April 8, 2019
BARBER MOTORSPORTS PARK, ALABAMA
Touting #DriveAnything, Parker Thompson got behind the wheel of the #3 JDX Racing – Hertz – Byers Porsche GT3 Cup Car this weekend for his first experience in fender-to-fender racing action at the 2019 IMSA Porsche GT3 Cup Challenge USA season opener.
“… I know Barber Motorsports Park very well with my background in open wheel cars, but this was a huge learning weekend for me…”
As an experienced open-wheel race car driver, Thompson’s debut in the series generated significant intrigue about his potential in sports car racing. The final results did not disappoint. At the conclusion of each race, Thompson found himself celebrating on the podium. Third-place finishes in both race one and race two, position him 3rd overall in the GT3 Cup Challenge USA Championship standings.
Both races saw hard battles and close quarter racing that is characteristic of the Porsche GT3 Cup Challenge, but race two was particularly close. Thompson’s #3 car took damage on lap four, destroying the front splitter and significantly challenging his pace from that point forward.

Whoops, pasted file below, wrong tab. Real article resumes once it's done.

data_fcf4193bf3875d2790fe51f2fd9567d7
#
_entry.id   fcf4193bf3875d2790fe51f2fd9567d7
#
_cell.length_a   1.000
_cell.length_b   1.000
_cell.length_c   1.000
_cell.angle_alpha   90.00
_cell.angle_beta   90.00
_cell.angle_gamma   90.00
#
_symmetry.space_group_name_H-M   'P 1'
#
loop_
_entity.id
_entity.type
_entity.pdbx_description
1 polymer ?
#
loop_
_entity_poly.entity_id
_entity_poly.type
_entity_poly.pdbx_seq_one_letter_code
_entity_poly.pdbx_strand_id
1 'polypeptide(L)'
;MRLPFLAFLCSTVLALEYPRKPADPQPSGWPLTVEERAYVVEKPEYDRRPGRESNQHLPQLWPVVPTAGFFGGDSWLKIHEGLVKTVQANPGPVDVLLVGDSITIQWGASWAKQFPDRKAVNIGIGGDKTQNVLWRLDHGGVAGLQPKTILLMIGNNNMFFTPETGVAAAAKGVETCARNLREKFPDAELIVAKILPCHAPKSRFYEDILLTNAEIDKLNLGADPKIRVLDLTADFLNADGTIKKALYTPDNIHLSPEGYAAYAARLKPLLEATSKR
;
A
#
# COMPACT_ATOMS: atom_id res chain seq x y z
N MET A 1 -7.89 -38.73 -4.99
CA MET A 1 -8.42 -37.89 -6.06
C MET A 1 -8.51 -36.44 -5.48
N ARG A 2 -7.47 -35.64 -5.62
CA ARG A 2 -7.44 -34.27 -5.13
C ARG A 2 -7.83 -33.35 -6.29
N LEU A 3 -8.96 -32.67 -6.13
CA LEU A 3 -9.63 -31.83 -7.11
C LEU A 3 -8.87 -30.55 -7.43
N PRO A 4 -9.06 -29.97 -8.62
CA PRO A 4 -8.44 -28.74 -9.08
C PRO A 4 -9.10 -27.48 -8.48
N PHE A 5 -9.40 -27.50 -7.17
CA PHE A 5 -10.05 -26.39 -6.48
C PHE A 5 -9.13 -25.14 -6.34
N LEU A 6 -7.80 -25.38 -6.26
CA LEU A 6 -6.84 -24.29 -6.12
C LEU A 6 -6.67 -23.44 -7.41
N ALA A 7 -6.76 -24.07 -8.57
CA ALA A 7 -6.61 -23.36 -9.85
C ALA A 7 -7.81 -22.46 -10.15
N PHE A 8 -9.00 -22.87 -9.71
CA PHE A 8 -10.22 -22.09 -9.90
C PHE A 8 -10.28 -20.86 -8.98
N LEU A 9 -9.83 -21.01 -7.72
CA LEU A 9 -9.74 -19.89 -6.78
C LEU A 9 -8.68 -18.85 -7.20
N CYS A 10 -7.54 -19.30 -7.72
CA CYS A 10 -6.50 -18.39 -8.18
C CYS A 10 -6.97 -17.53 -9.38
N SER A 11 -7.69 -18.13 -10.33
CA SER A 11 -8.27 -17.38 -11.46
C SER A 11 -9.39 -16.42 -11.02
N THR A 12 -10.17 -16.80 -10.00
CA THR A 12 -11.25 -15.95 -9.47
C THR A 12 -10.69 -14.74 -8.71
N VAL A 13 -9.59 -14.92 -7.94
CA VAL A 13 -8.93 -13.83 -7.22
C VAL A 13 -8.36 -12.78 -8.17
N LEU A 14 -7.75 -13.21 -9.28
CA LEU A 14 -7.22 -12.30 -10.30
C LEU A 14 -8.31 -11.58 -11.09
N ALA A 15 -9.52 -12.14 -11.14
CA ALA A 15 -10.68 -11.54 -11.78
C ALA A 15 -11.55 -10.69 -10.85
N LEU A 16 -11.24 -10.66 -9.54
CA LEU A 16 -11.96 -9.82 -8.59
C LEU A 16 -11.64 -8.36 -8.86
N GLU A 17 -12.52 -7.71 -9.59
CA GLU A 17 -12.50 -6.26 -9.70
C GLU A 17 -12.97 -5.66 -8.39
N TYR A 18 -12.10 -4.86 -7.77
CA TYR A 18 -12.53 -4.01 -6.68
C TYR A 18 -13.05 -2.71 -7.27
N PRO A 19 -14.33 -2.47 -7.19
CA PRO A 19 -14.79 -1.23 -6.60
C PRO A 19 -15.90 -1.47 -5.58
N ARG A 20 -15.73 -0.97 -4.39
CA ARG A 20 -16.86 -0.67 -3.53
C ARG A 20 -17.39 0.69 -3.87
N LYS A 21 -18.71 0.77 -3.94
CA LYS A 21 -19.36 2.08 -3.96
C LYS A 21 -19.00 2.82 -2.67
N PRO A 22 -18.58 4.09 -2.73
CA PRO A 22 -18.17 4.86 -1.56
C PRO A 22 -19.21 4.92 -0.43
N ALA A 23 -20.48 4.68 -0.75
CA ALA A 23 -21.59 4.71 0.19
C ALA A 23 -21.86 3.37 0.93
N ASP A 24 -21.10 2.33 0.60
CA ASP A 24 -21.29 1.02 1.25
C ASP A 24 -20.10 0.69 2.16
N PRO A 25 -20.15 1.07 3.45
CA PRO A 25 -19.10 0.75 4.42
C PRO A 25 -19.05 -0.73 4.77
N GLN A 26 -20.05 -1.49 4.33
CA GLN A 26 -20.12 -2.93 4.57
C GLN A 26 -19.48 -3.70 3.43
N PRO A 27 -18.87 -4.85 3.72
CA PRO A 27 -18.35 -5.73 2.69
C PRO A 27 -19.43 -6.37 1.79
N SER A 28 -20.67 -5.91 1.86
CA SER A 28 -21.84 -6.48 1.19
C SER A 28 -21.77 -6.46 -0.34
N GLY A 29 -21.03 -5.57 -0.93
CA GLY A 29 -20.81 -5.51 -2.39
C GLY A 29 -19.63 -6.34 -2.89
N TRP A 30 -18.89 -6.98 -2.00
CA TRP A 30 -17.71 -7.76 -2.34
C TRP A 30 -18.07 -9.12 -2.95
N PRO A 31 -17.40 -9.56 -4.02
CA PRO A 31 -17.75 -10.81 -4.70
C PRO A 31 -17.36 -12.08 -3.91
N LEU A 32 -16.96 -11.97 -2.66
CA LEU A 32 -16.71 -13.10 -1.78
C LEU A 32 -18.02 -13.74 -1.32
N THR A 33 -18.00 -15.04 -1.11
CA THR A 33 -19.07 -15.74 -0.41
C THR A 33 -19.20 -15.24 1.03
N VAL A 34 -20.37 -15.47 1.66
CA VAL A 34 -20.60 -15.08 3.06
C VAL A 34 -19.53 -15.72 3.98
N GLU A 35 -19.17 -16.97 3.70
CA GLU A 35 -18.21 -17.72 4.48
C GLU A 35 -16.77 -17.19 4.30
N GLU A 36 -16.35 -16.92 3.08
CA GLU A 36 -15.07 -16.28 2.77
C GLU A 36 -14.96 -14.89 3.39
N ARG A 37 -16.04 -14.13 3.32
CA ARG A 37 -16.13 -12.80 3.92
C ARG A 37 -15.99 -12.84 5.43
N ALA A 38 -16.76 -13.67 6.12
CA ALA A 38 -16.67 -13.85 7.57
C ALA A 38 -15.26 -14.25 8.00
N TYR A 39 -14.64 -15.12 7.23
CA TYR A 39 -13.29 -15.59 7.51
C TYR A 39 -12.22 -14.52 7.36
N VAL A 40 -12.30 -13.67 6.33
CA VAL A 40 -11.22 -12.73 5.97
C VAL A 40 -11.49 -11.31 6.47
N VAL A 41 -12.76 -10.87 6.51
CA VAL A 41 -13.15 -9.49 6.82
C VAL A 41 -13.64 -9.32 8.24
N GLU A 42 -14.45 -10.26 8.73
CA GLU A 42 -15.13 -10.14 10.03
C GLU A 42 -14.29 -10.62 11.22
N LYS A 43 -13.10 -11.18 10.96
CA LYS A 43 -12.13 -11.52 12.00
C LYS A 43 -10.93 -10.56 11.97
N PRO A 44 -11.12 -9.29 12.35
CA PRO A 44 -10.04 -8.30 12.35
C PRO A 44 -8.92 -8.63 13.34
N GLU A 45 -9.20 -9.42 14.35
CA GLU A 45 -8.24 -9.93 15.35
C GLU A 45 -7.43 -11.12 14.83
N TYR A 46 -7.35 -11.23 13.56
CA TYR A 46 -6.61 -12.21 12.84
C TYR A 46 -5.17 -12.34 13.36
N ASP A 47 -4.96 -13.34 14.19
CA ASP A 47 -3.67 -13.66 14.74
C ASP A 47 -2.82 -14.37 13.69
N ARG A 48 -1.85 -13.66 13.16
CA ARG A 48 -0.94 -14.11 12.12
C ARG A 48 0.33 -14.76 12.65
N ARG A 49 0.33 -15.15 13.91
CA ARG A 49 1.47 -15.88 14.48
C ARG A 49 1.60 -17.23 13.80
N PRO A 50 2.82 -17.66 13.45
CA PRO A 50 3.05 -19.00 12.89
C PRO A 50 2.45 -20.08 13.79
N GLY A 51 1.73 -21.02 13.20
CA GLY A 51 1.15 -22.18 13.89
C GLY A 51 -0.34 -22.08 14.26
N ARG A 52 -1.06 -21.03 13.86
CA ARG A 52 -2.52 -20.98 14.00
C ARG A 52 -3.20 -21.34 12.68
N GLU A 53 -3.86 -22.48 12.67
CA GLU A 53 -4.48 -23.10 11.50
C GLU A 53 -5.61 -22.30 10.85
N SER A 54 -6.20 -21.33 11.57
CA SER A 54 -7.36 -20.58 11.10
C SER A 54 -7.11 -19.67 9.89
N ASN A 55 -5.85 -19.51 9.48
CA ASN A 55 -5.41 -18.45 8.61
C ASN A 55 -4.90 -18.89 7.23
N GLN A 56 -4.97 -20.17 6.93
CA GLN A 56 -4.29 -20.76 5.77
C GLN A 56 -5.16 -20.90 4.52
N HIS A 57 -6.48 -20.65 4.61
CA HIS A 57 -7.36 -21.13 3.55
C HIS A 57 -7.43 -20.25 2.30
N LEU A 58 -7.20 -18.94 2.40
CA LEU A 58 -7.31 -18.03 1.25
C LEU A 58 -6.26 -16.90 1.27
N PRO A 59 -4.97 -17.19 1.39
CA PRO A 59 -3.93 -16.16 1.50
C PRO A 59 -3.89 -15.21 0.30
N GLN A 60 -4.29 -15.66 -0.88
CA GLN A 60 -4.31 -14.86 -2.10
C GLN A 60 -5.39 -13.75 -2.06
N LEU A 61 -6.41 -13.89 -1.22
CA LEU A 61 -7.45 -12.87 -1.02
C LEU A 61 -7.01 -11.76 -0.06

As a result, Thompson found himself on the defence against sophomore drivers Maxwell Root, and JDX Racing teammate, Jeff Kingsley. Root showed tremendous pressure, often going side-by-side with Thompson on the winding road course, but he never managed to execute a full pass. Root would eventually collide with lapped traffic, leaving Thompson to defend Kingsley alone. The battle between the two young Canadians lasted right to the checkered flag, with Thompson managing to hold his spot and earn the final podium position.
With this outstanding result, Thompson is excited about future opportunities to race in the Porsche GT3 Cup Challenge, but remains focused on the Indy Pro 2000 Championship. After winning the opening two races at the season opener in St. Petersburg last month, Thompson holds a significant lead in the Championship points standings.
“… I know Barber Motorsports Park very well with my background in open wheel cars, but this was a huge learning weekend for me. I think I learned more about racing in the last four days than I have in the past year! I was driving a car that I’d never driven before; I had a new team and new crew behind me and the JDX Racing guys were just awesome. We all gelled really quickly and the atmosphere and communication under the tent was outstanding. The #3/JDX Racing/Hertz/Byers Porsche got better with every change and my understanding of what it takes to drive this car fast also grew. I’m ecstatic with our performance this weekend, but I’m equally as hungry for more results…” – Parker Thompson
Click below to learn more about Parker Thompson Racing.
The Raptors (Ridgefield Raptors that is) are coming to Edmonton next summer
At first word that the Raptors will be spending a few days in Edmonton next summer, sports fans might be excused for jumping up and down at the thought of a high-profile NBA event.